Insights House of Commons Public Bill Committee issues call for evidence on Digital Markets, Competition and Consumer Bill

The Public Bill Committee is now accepting written evidence on the Digital Markets, Competition and Consumer Bill from anyone with relevant expertise and experience or a special interest in the Bill.

The Committee advises that submissions should be sent as soon as possible to ensure it is taken into consideration. The Committee is expected to hold its first sitting on 13 June 2023 and is scheduled to report by 18 July 2023.

The Committee explains that the Bill consists of six parts and 26 schedules. The Bill can be seen as covering two large topics: digital markets and proposed competition law reforms (Parts 1 and 2); and proposed reforms of consumer law enforcement and new consumer rights (Parts 3 and 4).

A key focus of the Bill is the Competition and Markets Authority (CMA). The proposals in Part 1 of the Bill, dealing with digital markets, would seek to:

  • empower the CMA to “designate” businesses (known as “designated undertakings”) that are very powerful in particular digital activities, giving them strategic market status in relation to those activities;
  • ensure that designated undertakings comply with rules on how they treat consumers and other businesses in relation to the activities for which they have strategic market status;
  • give the CMA powers to address the root causes of competition issues in digital markets;
  • require designated undertakings to be more transparent about mergers which pose risks to competition;
  • allow the CMA to enforce obligations on designated undertakings and impose penalties including fines of up to 10% of a firm’s global turnover for breaches; and
  • empower the CMA to resolve payment-related breaches of conduct requirements to deal on fair and reasonable terms with third parties, through a “Final Offer Mechanism” as a “backstop” enforcement tool.

Part 2 would reform aspects of competition law by amending existing UK law on merger control, market inquiries and the cartel offence. The Bill would also make amendments to enhance the investigative and enforcement powers for the UK’s competition regime.

Part 3 would create two separate regimes for the civil enforcement of consumer protection law to protect the “collective interests” of consumers:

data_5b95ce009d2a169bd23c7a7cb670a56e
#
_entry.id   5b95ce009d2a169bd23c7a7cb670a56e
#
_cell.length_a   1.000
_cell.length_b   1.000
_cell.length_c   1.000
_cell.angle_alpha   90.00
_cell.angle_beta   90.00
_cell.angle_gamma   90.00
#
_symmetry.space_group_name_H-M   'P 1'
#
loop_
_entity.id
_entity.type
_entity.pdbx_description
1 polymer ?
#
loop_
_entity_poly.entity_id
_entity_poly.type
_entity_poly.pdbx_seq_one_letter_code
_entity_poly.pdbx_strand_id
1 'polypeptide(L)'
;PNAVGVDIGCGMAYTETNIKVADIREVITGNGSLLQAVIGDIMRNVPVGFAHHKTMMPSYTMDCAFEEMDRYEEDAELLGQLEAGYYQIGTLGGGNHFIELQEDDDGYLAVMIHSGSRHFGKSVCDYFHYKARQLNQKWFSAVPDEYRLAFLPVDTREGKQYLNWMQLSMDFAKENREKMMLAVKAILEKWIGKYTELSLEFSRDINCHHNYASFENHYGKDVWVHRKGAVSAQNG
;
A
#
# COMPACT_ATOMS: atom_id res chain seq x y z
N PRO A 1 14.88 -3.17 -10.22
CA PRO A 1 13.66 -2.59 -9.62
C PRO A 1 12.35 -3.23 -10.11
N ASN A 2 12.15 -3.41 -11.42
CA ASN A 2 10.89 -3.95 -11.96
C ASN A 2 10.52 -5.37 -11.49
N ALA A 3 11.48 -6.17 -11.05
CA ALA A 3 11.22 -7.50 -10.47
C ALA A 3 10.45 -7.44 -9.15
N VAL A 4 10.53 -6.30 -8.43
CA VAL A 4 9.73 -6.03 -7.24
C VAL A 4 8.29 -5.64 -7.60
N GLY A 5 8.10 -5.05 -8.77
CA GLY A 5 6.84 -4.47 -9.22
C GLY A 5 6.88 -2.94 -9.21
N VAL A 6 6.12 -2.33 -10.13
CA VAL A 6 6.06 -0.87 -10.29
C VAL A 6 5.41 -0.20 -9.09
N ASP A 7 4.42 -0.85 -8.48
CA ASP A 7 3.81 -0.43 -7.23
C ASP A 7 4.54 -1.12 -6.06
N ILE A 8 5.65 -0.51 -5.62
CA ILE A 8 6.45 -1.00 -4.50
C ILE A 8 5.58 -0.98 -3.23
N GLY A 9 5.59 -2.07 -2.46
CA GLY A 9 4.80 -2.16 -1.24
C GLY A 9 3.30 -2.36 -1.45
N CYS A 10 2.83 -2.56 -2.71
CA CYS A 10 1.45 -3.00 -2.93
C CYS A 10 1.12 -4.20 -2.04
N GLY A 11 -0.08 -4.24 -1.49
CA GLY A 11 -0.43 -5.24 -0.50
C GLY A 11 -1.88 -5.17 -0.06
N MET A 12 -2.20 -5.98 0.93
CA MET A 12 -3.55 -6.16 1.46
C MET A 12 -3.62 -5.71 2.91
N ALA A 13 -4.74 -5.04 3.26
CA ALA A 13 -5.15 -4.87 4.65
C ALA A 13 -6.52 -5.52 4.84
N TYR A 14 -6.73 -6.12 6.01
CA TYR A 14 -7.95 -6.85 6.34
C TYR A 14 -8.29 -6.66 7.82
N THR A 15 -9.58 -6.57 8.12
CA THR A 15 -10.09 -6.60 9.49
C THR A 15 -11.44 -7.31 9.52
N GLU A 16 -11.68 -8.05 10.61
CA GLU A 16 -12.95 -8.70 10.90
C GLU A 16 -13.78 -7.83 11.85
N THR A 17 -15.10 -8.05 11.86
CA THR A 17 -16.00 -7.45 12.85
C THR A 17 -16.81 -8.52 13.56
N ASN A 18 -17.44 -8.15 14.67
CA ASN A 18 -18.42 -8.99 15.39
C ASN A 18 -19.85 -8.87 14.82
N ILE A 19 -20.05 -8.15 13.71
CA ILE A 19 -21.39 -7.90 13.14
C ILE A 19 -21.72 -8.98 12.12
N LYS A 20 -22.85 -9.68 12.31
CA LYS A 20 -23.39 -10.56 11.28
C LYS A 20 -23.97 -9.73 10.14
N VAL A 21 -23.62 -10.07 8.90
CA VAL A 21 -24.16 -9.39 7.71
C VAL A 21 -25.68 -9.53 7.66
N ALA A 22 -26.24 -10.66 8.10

• a court-based regime which would simplify and enhance the court enforcement procedure currently provided by Part 8 of the Enterprise Act 2002; courts would have the power to impose monetary penalties on traders who breach consumer laws or do not comply with an undertaking; and
  • a direct enforcement regime administered by the CMA; the CMA would be given new powers in respect of infringements of certain consumer protection laws, breach of undertakings and non-compliance with CMA directions; it would be empowered to directly enforce consumer law through the imposition of monetary penalties.

Part 4 would:

  • revoke the Consumer Protection from Unfair Trading Regulations 2008 (retained EU law) and recreate their effect, with minor amendments, prohibiting unfair commercial practices in business to consumer relationships; this would encompass misleading actions, omissions or aggressive practices relating to the marketing and sale of products to consumers; the 2008 Regulations contain a list of specific banned practices, that are automatically considered unfair; the Bill would largely replicate this list and create a power to make regulations that could add to it;
  • tackle “subscription traps” by introducing new rules to impose duties on traders, including to give specific pre-contract information to consumers, send reminders to consumers before a contract rolls over or auto-renews into a new term, and ensure that consumers have a straight-forward, cost-effective, and timely mechanism to terminate the subscription contract;
  • give new protections to consumers who make advance payments to consumer saving scheme contracts (e.g. Christmas saving clubs); the Bill would require these businesses to protect payments via a trust arrangement or insurance and give prescribed information to consumers about how their payments are protected; and
  • prohibit alternative dispute resolution (ADR) procedures for consumer contracts where the provider is not accredited nor exempt; the Bill makes provision for accreditation and exception, related requirements, and enforcement.

The Bill’s competition and consumer provisions would extend to the whole of the UK. To read the Committee’s press release in full and for information on how to submit evidence, click here.